By David Hennessy
For scored Republic of Ireland’s first ever goal in a World Cup finals when he equalised against England in 1990, Kevin Sheedy is etched into the memory of every Irish football fan. It was the opening game of the Republic’s first ever World Cup and it was in the 8th minute that Gary Lineker put the English in front. Bobby Robson’s team remained in front until the 73rd minute when Sheedy dispossessed Steve McMahon to level things. After all these years, the current Everton Youth Coach is still reminded of it often: “I get loads of stories where people have named their pets after me, cats and dogs. I get stories of where they actually were when I scored the goal. Some were in the toilets when they heard a big roar in the pub. Everyone’s got a different story about where they were and about the goal.”
Republic of Ireland came through the group unbeaten before emerging past Romania on penalties. The dream came to an end in the quarter-finals when Jack Charlton’s team were on the wrong side of a 0-1 score-line to the hosts, Italy. Known for his skill, the Italians rated Sheedy’s threat so highly that legendary defender Giuseppe Bergomi was given the job of man marking him. It was a Toto Schillaci goal that separated the teams at the end. Kevin reveals in his new book So Good I Did it Twice that striker John Aldridge thought he was in for a bollocking for losing the ball as they trudged off the pitch that night in Rome, but it was actually Kevin Charlton was displeased with for playing the pass: “The style of play Jack wanted was the ball played in behind the defenders and I adapted to it as best I could but in that game, instead of giving the ball back to Italy, I played it to John Aldridge and Baresi put his foot between John’s legs and nicked the ball off him and from there, Donadoni broke, hit his shot and then it fell unfortunately to Toto Schillaci who scored so I was the one who got the rocket about the ball, not John for losing possession.”
But asked if he regrets the decision to pass it, Kevin says: “Not at all. It was an incident in the game and I was trying to play football, I was playing it into a good striker John and unfortunately Baresi got the better of him. I don’t look back and say I wish I had put it in behind. 99 times out of 100, I would have done exactly the same thing so I don’t hold myself responsible at all.”
Asked if with hindsight, the Irish team of that era could have employed less direct tactics given the quality of the midfield players (Sheedy, Whelan, Houghton, Townsend) they had, Kevin says: “It was the style of football Jack wanted, it was his way or the highway. I mentioned in my book that Liam Brady was a world class player but he was more of an individual and wasn’t slotting into the team ethic that Jack wanted so I had to give a little bit in that respect but no, looking back I was just so privileged to play in a great team, different style of football, but really successful. If you look at all the qualifying games and the teams we beat, getting to the quarter finals of the world cup, six minutes away from getting to the semi-final of the European Championships: We had a great side.”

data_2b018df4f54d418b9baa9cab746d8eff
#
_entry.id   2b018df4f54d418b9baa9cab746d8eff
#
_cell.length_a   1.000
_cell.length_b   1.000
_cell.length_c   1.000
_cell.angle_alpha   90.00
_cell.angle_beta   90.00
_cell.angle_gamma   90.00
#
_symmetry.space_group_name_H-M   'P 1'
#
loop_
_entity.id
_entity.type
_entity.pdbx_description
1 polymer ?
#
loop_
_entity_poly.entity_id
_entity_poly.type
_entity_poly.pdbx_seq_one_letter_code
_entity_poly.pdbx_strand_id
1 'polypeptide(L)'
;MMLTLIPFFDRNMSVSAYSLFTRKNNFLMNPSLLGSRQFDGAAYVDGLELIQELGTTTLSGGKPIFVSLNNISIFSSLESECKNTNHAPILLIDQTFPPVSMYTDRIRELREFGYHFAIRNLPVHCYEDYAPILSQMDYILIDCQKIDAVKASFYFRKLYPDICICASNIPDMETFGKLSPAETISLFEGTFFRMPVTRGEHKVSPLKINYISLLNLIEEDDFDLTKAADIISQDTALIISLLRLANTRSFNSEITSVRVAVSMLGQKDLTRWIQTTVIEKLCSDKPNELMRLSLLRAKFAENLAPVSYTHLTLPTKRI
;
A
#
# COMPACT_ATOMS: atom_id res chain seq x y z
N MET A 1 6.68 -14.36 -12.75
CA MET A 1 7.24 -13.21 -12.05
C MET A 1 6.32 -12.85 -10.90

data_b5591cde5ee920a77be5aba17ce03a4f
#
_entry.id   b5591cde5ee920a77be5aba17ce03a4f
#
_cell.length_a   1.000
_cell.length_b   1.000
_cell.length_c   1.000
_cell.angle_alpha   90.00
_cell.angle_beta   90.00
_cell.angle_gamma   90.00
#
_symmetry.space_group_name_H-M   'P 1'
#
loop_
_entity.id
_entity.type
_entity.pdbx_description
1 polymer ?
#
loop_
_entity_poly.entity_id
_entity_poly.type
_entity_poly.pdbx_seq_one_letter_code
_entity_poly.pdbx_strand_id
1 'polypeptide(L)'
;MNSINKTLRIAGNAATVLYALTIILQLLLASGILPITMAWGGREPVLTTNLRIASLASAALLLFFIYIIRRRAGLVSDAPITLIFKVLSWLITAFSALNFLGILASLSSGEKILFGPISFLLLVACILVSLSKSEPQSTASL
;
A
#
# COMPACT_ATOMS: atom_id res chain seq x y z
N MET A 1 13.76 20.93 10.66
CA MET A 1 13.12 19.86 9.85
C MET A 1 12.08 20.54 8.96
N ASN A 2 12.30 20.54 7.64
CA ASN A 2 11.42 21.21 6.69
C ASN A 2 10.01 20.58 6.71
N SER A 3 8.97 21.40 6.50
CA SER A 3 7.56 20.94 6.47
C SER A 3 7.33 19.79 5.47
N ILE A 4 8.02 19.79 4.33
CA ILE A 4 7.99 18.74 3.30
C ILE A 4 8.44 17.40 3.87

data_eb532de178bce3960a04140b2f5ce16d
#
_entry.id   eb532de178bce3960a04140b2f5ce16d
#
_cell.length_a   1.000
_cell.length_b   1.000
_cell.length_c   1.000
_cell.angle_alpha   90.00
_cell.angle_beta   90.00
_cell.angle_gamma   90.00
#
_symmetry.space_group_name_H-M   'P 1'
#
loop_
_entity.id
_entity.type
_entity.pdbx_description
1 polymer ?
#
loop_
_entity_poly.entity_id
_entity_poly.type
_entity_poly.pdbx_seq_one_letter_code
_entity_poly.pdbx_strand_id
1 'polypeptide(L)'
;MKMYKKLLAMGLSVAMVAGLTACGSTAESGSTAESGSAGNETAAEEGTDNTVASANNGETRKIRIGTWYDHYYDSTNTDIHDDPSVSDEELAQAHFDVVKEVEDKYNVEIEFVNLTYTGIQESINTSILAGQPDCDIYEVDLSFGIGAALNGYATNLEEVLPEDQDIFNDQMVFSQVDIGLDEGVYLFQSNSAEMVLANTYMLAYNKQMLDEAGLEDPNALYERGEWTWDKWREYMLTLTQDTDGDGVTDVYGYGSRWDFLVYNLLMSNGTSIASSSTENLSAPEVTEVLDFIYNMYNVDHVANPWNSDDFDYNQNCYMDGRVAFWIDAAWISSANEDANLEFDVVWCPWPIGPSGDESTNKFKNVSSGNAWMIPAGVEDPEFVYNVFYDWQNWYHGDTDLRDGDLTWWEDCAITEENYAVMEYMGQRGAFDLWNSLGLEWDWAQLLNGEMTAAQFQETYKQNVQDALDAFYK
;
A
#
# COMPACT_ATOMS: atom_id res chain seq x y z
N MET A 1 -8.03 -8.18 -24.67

Kevin also details seeing Jack Charlton lose his cool over an innocuous game of cards prior to Republic of Ireland’s Euro ’88 clash with England, even threatening to take away Kevin’s status as a sub if he did not pick up a card: “I was sub for the game against England, we had a game of cards so I gave him a card he didn’t like so he was upset and took me off the bench. He was deadly serious, yeah. I think it was the pressure of the game. It was against England. Obviously he won the world cup with England, there was a lot of hype building up to the game, Jack was under a lot of pressure and probably that was a heat of the moment thing but in general he was a real lively character, real fun to be around and a real good manager.”
Born in Wales, Kevin qualified to play for Republic of Ireland through his Ennis father. When called up to represent The Boys in Green at Under 16 level, he called the Welsh FA to see if he had a decision to make. When he did not, he pulled on the green jersey and never looked back: “From the age of 16, I remember travelling over playing in different tournaments and making my international debut, some fantastic memories. In those days (under Eoin Hand), Ireland weren’t one of the top teams in the world. They had their fair share of defeats but having sampled that, when Jack Charlton took over and success came. Sometimes you have to have a little bit of failure to really enjoy the successful times.”
In all, Kevin Sheedy earned 46 caps for his country, netting nine times and playing in every one of Ireland’s games at both Euro ’88 and Italia ’90. His last cap came in 1993: “I’m really proud of my achievements for Ireland and I obviously played in a great side under Jack Charlton. When you finish your career, you like to look back and the European Championships and the World Cup were real highlights of my career.”
What he describes as his “biggest victory” is his recent battle with cancer. In 2012, he was diagnosed with bowel cancer but resolved to fight it and has since been given the all clear: “Everything’s great. I’m really happy. I had a lucky escape. Fortunately I’m getting letters from people now that having read about my situation, they have gone to their doctors, been diagnosed with bowel cancer and they’ve been successfully treated so I feel really proud of that, that I’ve helped effect people in the right way so what happened to me has helped other people.”
For the full interview, see the April 19 Irish World.
Kevin Sheedy’s autobiography So Good I Did it Twice is out now on Trinity Sports Publishing.